In addition, little progress was made in Durban on one of the primary goals of previous agreements: some sort of fund to help developing countries not only adapt to the disastrous impacts of climate change, but also to help them mitigate their emissions through the transfer of green technologies. True, a Green Climate Fund (GCF) was established at Durban, but it is essentially an empty shell. As presently constituted, the GCF relies on voluntary donations by wealthy nations. It doesn’t take a weatherman to know which way the wind is blowing in that regard; remember the yet-to-materialize $100 billion Hilary Clinton promised two years ago at Copenhagen? Furthermore, the private sector is explicitly able to access the GCF, meaning that large multi-national corporations could become recipients of mitigation dollars for big boondoggle projects like eucalyptus plantations.
Finally, the Durban Platform keeps the carbon trading provisions of the Kyoto Protocol on life support. This is probably the main reason for the efforts of the European Union at the conference, which many commentators mistakenly perceived as heroic. The European Emissions Trading System hinges on keeping prices of carbon at a level at which mitigation is attractive, but the cost of carbon keeps crashing.
Despite this terrible track record of efforts to commodify nature, Durban rolled out further mechanisms for financializing the environment. New provisions for soil carbon offsetting set up in Durban promise to allow polluting corporations to redeem their continuing emissions by paying other corporations to set up big farms (whose soli theoretically absorbs carbon) in poor countries, adding another factor to the already endemic displacement of peasants around the world.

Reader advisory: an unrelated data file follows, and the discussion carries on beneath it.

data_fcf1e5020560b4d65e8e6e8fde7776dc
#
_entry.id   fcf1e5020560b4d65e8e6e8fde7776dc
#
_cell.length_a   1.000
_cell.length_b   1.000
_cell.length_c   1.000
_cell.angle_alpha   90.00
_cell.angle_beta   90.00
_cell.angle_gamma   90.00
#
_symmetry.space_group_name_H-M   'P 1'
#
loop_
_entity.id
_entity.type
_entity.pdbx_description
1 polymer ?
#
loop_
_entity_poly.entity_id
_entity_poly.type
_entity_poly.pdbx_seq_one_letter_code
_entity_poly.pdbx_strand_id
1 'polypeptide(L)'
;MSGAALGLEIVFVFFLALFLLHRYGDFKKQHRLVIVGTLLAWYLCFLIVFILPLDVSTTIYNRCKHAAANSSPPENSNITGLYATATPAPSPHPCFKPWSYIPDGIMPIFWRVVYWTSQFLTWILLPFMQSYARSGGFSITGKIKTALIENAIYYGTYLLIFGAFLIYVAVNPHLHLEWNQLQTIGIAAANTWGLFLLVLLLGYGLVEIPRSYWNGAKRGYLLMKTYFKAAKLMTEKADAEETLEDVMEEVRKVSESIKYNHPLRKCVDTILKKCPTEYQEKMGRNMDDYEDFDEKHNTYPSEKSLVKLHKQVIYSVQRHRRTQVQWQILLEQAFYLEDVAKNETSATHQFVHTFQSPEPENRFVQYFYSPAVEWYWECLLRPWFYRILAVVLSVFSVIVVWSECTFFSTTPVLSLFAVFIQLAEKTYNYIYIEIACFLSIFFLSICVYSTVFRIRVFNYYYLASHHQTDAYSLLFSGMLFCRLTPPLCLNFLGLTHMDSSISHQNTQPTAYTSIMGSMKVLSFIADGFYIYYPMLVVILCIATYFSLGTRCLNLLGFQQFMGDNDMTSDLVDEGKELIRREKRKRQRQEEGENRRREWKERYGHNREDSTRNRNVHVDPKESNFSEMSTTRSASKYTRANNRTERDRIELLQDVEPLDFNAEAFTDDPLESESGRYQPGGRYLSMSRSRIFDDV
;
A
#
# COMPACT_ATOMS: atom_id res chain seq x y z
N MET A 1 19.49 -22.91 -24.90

The day before the UN conference began, flash floods tore through the city of Durban, killing six people and leaving hundreds homeless. As these floods, as well as catastrophes such as Hurricane Katrina in the US, show, it is the poor – the people who are least responsible for climate change – who are most vulnerable to pollution-induced natural disasters. From the Horn of Africa to the Philippines to the small island state of Tuvalu, hundreds of millions of people are already bearing the brunt of a climate crisis they did not create.
Although organizations representing this global majority were present at Durban, their voices are not yet strong enough to prevail over the short-term, greed-based thinking of the powerful. Faced with the climate apartheid of Durban, we must redouble our efforts to organize the planetary majority in the struggle for an equitable and just approach to climate change. As they say in South Africa, in the call-and-response chant that was central to the overthrow of apartheid, Amandla! [Power] Awethu! [To the People].
Ashley Dawson is Professor of English at the City University of New York’s Graduate Center. He is the author of Mongrel Nation: Diasporic Culture and the Making of Post-Colonial Britain and co-author with Malini Johar Schueller of “Exceptional State: Contemporary US Culture and the New Imperialism“. He can be reached atashleydawson.info